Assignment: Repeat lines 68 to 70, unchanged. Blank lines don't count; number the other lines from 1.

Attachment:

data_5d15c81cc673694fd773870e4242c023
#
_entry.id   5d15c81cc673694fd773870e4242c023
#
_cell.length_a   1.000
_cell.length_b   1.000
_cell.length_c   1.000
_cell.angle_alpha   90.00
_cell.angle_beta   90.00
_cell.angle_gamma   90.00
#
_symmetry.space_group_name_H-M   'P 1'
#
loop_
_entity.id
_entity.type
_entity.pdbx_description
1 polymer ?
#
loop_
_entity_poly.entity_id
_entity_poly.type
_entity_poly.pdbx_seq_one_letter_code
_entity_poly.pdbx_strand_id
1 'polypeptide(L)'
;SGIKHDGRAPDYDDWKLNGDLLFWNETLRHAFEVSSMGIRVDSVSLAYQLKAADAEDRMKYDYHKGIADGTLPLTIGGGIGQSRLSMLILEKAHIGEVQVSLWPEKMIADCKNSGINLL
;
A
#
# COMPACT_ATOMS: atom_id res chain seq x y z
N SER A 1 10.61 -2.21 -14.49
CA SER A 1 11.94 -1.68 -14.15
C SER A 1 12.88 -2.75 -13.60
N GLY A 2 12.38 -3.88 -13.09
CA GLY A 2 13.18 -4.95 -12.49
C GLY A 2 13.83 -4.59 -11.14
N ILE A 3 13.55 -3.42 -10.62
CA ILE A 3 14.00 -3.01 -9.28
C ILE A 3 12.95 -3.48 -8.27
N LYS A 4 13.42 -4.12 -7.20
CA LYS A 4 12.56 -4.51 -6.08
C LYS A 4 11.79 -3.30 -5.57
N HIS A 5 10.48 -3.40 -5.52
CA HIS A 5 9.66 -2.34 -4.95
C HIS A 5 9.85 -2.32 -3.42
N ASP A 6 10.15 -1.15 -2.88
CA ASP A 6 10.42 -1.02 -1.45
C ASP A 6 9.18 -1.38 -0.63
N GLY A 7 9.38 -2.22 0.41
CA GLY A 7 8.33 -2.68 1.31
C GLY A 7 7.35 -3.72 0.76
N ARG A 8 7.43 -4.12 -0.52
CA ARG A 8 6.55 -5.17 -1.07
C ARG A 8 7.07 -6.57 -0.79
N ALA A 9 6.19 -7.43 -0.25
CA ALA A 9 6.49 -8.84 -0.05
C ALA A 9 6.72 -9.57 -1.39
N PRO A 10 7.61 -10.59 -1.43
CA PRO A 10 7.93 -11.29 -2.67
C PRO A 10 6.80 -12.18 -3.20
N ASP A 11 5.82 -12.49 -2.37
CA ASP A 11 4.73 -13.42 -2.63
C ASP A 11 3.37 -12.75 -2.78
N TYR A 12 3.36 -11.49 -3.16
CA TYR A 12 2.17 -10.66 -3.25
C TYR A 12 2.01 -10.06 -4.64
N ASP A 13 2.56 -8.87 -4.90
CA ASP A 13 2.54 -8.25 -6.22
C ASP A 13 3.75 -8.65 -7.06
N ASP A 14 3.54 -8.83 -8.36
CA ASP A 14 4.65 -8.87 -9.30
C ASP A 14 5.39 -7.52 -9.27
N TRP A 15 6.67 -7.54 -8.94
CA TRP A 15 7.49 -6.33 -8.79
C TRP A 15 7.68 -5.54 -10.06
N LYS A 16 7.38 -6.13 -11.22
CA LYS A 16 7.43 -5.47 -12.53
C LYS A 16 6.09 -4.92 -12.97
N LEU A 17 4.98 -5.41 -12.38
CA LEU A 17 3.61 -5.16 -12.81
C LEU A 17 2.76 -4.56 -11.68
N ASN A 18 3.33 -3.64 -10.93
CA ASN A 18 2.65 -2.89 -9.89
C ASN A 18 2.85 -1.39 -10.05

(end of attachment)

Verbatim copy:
CA ASP A 13 2.54 -8.25 -6.22
C ASP A 13 3.75 -8.65 -7.06
N ASP A 14 3.54 -8.83 -8.36